The consensus from The Atlantic seems to be that maintaining a band's mystery can be a very conscious activity. Or rather, a focus on "virals" and song leaks, as Kathryn Frazier, publicity manager for acts like Crystal Castles and Salem, told the publication. But does that make the process of sharing and selling music more manipulative, or less?
Perhaps we've just reached a new era in collective manipulation (e.g. marketing), in which we need to feel like we discovered the music on our own. It's the whole, "Okay, let them think they did it," psychological maneuver. Or, maybe there's something kind of romantic about a band who is too clueless to market themselves, too incredibly talented to bother, or too ethically opposed to the idea. This article serves as a sort of warning that that romanticism can be produced, packaged and sold, even to people who identify with the notion of counterculture. And yet, to deny something for fear of being disingenuous seems like a gateway to pre-paranoid, crusty music-recluse and possible hypocrite territory.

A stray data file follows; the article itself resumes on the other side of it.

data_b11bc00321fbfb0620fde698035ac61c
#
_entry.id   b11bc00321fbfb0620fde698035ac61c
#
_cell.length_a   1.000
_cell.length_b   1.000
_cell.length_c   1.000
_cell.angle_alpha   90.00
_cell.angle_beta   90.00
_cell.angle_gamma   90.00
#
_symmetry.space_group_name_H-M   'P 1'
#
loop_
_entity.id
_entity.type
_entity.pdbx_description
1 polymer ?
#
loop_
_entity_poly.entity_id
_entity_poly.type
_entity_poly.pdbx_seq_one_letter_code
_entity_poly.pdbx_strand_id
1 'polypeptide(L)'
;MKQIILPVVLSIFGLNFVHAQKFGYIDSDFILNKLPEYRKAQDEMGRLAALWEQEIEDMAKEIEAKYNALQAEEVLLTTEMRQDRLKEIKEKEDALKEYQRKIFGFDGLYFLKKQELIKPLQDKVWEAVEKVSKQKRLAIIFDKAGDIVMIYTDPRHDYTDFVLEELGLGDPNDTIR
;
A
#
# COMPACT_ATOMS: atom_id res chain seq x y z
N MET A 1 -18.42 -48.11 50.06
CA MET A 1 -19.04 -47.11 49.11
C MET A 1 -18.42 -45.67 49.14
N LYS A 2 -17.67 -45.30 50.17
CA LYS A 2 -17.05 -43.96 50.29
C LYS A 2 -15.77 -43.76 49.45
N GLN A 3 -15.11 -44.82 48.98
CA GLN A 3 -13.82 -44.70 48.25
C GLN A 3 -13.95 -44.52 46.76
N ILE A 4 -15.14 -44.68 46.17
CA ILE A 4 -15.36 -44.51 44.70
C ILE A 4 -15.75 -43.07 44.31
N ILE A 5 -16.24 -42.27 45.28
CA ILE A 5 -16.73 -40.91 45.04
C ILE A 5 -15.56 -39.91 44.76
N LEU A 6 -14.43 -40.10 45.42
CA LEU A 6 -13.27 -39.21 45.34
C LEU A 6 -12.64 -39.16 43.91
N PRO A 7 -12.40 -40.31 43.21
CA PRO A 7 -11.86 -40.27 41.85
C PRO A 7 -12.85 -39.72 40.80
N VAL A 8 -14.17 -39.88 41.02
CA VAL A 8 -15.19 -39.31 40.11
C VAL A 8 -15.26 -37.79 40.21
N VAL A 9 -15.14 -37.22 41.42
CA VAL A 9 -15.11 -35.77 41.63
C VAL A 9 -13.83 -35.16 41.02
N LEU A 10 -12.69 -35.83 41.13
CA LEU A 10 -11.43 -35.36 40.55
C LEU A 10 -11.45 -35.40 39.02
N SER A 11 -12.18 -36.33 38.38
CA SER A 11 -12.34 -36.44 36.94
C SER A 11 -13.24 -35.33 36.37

But maybe there is something weird going on, you guys. The people who do an active stand against the constant barrage of advertising (remember the guy who did those subway ad moustaches?) are being arrested. And for fear of a dystopian future where my diet consists exclusively of corn syrup (and a machine catches my drool with a cup while I listen to the latest white noise that all the blogs call cool), it makes me a little hesitant to listen to those new, mysterious bands the blogosphere has been raving about this morning. Maybe I'll just dig up some old high school mix CD's and wistfully look back on the days when I wasn't even aware of what marketing was.